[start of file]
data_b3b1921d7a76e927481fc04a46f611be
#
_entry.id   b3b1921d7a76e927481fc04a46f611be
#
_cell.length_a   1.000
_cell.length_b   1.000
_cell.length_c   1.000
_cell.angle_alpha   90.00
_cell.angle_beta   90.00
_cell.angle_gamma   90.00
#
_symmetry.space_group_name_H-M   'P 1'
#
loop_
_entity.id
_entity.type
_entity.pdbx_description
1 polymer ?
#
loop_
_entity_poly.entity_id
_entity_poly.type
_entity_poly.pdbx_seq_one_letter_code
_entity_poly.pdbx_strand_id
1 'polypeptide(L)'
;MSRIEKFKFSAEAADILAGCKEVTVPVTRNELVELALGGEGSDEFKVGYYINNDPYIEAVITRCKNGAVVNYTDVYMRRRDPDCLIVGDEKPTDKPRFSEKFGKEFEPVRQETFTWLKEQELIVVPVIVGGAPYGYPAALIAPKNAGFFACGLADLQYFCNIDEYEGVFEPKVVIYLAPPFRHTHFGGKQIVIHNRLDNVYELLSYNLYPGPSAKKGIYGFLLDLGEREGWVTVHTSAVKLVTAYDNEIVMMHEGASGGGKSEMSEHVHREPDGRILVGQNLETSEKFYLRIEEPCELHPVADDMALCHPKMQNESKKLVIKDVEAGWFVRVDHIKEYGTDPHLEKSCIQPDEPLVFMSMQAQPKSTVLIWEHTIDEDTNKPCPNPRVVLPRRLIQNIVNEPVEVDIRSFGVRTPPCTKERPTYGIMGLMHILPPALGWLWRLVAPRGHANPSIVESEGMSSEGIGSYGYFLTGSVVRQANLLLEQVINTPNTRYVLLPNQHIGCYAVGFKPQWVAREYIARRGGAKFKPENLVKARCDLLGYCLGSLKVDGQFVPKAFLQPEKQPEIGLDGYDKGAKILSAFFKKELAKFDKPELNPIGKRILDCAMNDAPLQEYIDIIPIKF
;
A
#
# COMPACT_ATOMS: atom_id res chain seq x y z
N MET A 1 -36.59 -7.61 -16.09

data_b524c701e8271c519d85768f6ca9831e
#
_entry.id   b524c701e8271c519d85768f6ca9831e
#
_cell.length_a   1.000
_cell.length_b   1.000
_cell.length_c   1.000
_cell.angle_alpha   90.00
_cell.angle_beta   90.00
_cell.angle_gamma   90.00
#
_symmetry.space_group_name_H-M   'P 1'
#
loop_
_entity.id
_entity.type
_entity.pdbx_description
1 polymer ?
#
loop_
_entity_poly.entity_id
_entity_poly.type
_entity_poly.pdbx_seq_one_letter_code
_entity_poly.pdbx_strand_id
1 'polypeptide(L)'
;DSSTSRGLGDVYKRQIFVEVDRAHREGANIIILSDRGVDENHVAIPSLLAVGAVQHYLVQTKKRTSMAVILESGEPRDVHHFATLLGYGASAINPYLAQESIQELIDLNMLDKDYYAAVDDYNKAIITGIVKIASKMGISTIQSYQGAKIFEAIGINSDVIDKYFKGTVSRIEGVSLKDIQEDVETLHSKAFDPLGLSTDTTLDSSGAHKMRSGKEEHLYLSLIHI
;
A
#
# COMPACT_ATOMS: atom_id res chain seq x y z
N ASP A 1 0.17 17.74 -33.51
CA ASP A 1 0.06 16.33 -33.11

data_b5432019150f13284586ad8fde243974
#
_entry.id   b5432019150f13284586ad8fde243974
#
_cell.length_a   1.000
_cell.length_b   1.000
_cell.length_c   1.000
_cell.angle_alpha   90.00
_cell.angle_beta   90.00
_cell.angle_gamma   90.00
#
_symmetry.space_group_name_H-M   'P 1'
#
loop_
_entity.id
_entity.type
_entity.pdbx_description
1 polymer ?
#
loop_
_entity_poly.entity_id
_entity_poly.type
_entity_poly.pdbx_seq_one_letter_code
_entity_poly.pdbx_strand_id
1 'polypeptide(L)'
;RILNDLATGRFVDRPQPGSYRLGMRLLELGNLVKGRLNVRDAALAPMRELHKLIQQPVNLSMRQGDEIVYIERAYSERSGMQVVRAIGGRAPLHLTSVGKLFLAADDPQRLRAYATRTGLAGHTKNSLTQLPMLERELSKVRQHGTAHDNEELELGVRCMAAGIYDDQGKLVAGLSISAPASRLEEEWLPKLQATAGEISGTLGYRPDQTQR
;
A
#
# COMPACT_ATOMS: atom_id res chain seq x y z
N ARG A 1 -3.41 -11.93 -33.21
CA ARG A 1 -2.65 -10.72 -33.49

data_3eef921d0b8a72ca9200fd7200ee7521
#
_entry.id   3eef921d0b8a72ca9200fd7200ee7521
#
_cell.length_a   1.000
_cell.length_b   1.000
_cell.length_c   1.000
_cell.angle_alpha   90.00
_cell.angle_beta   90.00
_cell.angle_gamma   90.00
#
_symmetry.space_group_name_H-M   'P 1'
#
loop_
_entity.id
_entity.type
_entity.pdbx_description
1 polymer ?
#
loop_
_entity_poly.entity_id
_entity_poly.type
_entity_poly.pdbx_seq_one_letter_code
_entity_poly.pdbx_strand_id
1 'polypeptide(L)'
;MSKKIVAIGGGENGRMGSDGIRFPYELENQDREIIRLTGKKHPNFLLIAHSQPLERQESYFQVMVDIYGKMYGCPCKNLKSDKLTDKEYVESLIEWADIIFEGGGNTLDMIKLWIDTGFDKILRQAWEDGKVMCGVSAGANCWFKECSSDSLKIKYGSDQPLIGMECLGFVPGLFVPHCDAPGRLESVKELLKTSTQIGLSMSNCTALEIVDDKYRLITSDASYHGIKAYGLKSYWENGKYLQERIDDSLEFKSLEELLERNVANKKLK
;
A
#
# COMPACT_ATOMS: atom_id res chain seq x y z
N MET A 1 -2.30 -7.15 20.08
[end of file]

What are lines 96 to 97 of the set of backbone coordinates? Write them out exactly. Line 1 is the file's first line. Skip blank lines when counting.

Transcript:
data_3eef921d0b8a72ca9200fd7200ee7521
#